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Are Central Digital Currencies a threat to Bitcoin?

Photo of: Nathan VDH
by Nathan VDH

Binance CEO Changpeng Zhao is not too concerned about the impact of central bank digital currencies on cryptocurrencies like Bitcoin. The CBDCs in preparation are still too restrictive compared to the freedom allowed by Bitcoin.

China wanted to be the first state to launch its digital central bank currency. However, the Bahamas beat them to it with the Sand Dollar. But with fewer than 400,000 residents, the CBDC does not have the scale of an e-yuan.

But competition is not only between states. Aren’t these official electronic currencies also potential rivals for existing cryptocurrencies such as Bitcoin or Ethereum?

Asked about this by Fortune, the boss of the world’s largest exchange, Binance, is serene. On the contrary, Changpeng Zhao believes that any blockchain or digital currency benefits the entire crypto industry.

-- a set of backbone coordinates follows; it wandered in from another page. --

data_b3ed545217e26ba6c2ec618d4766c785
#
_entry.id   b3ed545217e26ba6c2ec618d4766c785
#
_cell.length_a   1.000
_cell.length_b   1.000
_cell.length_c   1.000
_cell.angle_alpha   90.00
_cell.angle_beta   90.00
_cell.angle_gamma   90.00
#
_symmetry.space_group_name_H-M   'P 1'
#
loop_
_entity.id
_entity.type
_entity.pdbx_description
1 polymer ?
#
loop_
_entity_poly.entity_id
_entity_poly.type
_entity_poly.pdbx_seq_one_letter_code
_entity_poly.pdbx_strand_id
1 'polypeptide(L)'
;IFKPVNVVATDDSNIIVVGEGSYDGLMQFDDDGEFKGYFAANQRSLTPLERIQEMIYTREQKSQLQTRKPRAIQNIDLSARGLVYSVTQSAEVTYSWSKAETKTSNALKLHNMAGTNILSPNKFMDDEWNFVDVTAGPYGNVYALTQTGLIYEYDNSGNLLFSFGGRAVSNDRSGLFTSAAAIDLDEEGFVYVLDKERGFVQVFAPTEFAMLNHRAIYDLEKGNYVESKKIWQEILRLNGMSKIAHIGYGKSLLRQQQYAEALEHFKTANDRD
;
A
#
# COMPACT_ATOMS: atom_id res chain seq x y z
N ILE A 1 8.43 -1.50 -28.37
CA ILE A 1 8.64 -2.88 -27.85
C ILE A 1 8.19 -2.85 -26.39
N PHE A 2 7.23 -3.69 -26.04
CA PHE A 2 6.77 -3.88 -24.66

Why is this? Quite simply,” he stresses, “because it legitimizes digital goods and helps to raise awareness among a wider part of the population. Moreover, for technical reasons, the CBDCs do not seem to offer as many possibilities.

The head of Binance notes that the central bank currencies at the heart of the experiments are proving to be rather restrictive. This is only a first step, he concedes. Some of these limitations may diminish as the CBDCs evolve.

But they will be far from competing in terms of freedom with cryptocurrencies such as Bitcoin, insists Changpeng Zhao. And the explanation is simple: CBDCs are highly centralized and tightly controlled by states.

“If a government pushes another cryptocurrency that is even more open, freer, with fewer restrictions than Bitcoin, and that is faster and cheaper to use, then that would threaten Bitcoin. But it’s good for the industry, it’s just something better than Bitcoin, and it would replace it,” imagines the CEO.

Such a scenario is still science fiction today. Besides, the states don’t seem to want to rush into issuing a CBDC. The threat of the Stablecoin Libra is less pressing. In Europe, experiments are still continuing within the ECB.

The United States refuses to enter into a race with China. China, where the launch of a stablecoin backed by the yuan by Binance is clearly out of the question. Its leader points out that the consequent restrictions on capital transfers to China would be an obstacle to this.